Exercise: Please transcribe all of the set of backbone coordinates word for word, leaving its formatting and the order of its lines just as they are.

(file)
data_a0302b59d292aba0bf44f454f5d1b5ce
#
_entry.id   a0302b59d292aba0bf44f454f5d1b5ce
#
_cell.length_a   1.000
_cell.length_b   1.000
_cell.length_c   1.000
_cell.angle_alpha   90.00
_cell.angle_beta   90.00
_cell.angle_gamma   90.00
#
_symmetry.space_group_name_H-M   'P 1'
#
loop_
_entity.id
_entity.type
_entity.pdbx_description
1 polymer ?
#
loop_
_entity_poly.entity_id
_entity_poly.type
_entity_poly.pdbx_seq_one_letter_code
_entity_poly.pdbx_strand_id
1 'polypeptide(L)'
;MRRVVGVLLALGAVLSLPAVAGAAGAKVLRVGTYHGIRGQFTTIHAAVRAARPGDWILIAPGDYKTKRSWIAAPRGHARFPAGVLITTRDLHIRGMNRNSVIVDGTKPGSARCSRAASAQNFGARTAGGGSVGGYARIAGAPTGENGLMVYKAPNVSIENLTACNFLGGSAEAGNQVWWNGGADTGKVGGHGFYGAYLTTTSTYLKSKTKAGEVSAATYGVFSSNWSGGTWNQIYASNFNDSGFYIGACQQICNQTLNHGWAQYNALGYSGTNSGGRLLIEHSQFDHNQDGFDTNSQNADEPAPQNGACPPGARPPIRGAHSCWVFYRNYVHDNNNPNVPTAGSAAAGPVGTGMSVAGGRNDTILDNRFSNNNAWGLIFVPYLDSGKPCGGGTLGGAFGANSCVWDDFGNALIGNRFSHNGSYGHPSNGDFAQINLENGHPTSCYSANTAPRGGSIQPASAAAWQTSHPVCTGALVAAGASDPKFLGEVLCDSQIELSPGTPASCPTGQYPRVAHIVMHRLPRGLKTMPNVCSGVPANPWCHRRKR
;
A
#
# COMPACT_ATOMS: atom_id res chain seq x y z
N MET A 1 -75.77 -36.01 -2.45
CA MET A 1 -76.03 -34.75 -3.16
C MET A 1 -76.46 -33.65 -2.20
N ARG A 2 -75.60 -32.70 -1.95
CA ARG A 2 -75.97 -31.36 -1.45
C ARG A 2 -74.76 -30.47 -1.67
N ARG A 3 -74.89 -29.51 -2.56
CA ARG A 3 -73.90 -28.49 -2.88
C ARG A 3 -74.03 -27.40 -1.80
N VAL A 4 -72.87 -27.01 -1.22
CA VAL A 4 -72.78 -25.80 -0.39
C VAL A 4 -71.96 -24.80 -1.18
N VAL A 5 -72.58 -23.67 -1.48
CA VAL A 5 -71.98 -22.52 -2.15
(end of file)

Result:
data_a0302b59d292aba0bf44f454f5d1b5ce
#
_entry.id   a0302b59d292aba0bf44f454f5d1b5ce
#
_cell.length_a   1.000
_cell.length_b   1.000
_cell.length_c   1.000
_cell.angle_alpha   90.00
_cell.angle_beta   90.00
_cell.angle_gamma   90.00
#
_symmetry.space_group_name_H-M   'P 1'
#
loop_
_entity.id
_entity.type
_entity.pdbx_description
1 polymer ?
#
loop_
_entity_poly.entity_id
_entity_poly.type
_entity_poly.pdbx_seq_one_letter_code
_entity_poly.pdbx_strand_id
1 'polypeptide(L)'
;MRRVVGVLLALGAVLSLPAVAGAAGAKVLRVGTYHGIRGQFTTIHAAVRAARPGDWILIAPGDYKTKRSWIAAPRGHARFPAGVLITTRDLHIRGMNRNSVIVDGTKPGSARCSRAASAQNFGARTAGGGSVGGYARIAGAPTGENGLMVYKAPNVSIENLTACNFLGGSAEAGNQVWWNGGADTGKVGGHGFYGAYLTTTSTYLKSKTKAGEVSAATYGVFSSNWSGGTWNQIYASNFNDSGFYIGACQQICNQTLNHGWAQYNALGYSGTNSGGRLLIEHSQFDHNQDGFDTNSQNADEPAPQNGACPPGARPPIRGAHSCWVFYRNYVHDNNNPNVPTAGSAAAGPVGTGMSVAGGRNDTILDNRFSNNNAWGLIFVPYLDSGKPCGGGTLGGAFGANSCVWDDFGNALIGNRFSHNGSYGHPSNGDFAQINLENGHPTSCYSANTAPRGGSIQPASAAAWQTSHPVCTGALVAAGASDPKFLGEVLCDSQIELSPGTPASCPTGQYPRVAHIVMHRLPRGLKTMPNVCSGVPANPWCHRRKR
;
A
#
# COMPACT_ATOMS: atom_id res chain seq x y z
N MET A 1 -75.77 -36.01 -2.45
CA MET A 1 -76.03 -34.75 -3.16
C MET A 1 -76.46 -33.65 -2.20
N ARG A 2 -75.60 -32.70 -1.95
CA ARG A 2 -75.97 -31.36 -1.45
C ARG A 2 -74.76 -30.47 -1.67
N ARG A 3 -74.89 -29.51 -2.56
CA ARG A 3 -73.90 -28.49 -2.88
C ARG A 3 -74.03 -27.40 -1.80
N VAL A 4 -72.87 -27.01 -1.22
CA VAL A 4 -72.78 -25.80 -0.39
C VAL A 4 -71.96 -24.80 -1.18
N VAL A 5 -72.58 -23.67 -1.48
CA VAL A 5 -71.98 -22.52 -2.15